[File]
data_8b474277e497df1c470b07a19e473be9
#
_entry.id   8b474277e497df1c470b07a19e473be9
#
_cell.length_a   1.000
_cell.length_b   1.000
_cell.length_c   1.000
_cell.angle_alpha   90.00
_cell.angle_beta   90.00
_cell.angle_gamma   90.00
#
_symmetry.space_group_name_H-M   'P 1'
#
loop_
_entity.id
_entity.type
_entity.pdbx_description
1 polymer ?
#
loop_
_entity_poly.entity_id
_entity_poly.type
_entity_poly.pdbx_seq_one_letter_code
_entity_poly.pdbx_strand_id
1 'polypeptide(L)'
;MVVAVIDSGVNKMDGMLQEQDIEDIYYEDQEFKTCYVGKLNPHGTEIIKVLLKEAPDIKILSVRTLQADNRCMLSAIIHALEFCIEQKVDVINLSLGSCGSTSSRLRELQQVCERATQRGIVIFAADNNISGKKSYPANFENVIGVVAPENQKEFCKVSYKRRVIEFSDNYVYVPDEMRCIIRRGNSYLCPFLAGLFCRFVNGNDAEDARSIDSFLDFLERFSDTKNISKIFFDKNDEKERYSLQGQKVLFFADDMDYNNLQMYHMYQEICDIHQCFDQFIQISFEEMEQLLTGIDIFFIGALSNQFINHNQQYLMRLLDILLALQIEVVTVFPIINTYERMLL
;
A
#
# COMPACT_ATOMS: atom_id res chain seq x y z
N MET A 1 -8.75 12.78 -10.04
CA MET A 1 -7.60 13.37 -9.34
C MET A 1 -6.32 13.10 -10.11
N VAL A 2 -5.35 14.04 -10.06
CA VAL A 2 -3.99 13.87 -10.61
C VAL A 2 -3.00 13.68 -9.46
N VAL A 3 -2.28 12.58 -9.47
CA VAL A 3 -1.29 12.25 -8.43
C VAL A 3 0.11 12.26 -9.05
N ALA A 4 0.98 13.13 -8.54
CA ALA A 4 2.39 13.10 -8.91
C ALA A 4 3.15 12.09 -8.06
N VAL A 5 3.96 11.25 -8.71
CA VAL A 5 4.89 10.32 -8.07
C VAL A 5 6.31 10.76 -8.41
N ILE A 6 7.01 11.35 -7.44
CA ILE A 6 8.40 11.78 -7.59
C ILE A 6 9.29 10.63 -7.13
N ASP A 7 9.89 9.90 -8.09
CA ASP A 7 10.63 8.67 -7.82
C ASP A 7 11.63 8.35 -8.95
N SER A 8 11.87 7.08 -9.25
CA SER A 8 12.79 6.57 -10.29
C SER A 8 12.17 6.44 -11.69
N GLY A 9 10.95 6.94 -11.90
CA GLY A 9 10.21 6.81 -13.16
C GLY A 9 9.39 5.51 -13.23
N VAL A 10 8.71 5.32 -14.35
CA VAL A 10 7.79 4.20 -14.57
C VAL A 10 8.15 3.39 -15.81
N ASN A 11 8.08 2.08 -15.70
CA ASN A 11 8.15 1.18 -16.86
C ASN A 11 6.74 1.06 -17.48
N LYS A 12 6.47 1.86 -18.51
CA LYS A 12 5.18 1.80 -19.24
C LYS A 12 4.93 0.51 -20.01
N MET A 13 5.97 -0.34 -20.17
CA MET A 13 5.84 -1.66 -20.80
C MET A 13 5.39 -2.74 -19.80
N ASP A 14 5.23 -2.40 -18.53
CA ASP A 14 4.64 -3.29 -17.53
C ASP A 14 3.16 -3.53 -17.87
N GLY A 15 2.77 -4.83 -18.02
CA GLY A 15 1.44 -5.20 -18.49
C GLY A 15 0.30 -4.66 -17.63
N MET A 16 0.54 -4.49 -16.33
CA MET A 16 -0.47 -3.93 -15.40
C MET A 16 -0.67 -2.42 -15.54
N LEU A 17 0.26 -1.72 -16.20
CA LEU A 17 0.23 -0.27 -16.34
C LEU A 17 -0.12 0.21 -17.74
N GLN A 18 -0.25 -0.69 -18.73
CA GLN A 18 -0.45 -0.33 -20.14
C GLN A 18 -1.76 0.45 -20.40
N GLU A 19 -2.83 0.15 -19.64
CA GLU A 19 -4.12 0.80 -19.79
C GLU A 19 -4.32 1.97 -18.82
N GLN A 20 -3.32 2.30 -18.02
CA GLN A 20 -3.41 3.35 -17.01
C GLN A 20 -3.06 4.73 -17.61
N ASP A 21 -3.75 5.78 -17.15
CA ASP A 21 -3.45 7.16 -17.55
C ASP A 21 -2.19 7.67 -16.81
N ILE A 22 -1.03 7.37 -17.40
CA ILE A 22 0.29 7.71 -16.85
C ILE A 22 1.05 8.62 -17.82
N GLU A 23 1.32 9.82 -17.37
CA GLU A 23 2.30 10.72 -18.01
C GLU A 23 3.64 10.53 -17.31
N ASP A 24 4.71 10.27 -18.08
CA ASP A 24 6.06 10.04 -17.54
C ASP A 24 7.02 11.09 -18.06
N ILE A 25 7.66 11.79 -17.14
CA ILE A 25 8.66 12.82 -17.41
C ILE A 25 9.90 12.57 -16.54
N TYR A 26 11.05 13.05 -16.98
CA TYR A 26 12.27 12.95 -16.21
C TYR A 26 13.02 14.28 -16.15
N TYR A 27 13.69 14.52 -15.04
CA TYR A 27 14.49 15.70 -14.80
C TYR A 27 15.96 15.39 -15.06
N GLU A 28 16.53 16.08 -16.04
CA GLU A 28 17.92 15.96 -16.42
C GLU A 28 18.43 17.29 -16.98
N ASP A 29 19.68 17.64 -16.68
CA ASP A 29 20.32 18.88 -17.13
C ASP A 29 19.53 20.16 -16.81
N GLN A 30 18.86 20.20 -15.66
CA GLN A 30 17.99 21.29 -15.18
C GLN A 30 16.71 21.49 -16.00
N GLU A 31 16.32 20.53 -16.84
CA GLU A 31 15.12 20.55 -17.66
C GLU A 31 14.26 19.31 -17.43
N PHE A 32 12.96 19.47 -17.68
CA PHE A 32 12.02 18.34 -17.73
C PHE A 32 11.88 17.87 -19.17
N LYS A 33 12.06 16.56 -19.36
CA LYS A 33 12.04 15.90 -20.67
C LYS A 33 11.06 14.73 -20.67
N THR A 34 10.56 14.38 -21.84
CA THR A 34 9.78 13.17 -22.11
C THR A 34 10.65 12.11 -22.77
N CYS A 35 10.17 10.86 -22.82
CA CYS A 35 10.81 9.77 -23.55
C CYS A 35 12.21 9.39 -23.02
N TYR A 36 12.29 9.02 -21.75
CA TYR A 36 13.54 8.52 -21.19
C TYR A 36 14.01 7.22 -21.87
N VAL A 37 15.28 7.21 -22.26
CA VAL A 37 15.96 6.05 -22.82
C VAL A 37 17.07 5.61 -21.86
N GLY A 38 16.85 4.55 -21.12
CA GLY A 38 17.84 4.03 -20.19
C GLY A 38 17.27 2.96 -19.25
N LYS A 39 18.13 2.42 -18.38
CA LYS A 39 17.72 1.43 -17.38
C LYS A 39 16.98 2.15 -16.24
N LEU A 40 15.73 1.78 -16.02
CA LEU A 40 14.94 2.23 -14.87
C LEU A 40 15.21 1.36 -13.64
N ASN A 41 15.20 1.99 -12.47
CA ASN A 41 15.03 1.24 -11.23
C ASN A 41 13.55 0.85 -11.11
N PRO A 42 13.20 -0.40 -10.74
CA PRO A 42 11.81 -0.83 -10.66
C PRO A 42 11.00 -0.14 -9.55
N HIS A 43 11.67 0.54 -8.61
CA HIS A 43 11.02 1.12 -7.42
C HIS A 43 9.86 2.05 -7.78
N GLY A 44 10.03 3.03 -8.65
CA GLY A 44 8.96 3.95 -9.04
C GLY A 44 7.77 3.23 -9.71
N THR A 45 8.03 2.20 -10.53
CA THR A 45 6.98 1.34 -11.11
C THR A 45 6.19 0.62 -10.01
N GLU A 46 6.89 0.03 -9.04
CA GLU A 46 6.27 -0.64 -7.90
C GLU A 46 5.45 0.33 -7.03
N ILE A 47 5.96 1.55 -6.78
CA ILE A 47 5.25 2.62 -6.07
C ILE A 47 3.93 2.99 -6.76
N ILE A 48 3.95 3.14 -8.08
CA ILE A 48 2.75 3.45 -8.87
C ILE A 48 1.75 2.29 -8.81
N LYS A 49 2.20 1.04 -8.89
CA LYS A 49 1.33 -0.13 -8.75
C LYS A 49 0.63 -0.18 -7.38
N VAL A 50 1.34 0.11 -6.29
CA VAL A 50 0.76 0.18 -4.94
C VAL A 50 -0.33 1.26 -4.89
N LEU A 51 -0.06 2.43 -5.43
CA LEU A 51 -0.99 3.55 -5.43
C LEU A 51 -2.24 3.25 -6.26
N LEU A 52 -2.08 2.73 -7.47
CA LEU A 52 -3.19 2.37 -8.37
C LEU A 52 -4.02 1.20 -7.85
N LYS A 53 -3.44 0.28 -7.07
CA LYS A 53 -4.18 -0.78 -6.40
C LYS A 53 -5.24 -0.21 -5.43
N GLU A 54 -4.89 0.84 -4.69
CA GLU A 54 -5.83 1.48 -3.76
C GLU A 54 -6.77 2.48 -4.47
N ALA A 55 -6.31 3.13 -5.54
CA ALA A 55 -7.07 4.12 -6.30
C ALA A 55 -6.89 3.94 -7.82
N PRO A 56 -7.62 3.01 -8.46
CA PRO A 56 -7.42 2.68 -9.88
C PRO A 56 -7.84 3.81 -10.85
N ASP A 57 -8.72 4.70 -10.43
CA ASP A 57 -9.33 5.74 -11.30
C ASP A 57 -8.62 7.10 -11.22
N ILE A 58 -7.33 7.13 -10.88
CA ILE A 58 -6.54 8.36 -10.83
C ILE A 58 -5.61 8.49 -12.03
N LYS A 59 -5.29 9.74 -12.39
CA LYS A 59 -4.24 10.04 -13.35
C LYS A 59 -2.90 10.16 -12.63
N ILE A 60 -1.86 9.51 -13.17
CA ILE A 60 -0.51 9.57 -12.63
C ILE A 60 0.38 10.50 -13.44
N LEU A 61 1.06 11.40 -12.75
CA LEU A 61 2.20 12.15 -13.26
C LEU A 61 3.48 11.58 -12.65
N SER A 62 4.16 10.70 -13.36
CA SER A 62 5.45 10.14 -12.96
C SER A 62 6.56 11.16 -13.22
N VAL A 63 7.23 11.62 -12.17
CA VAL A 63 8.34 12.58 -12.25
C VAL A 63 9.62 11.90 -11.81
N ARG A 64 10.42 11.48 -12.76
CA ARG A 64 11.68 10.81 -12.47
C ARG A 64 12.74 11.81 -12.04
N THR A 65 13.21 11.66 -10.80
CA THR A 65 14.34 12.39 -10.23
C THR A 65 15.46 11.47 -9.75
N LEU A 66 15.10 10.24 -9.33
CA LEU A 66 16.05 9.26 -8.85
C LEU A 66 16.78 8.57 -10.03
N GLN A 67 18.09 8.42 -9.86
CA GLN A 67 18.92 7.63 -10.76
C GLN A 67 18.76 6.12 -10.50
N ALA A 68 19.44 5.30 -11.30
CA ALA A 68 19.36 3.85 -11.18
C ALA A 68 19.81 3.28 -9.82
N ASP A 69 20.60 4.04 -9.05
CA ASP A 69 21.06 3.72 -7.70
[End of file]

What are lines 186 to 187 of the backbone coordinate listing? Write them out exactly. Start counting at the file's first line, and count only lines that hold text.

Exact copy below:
C LEU A 52 -4.02 1.20 -7.85
N LYS A 53 -3.44 0.28 -7.07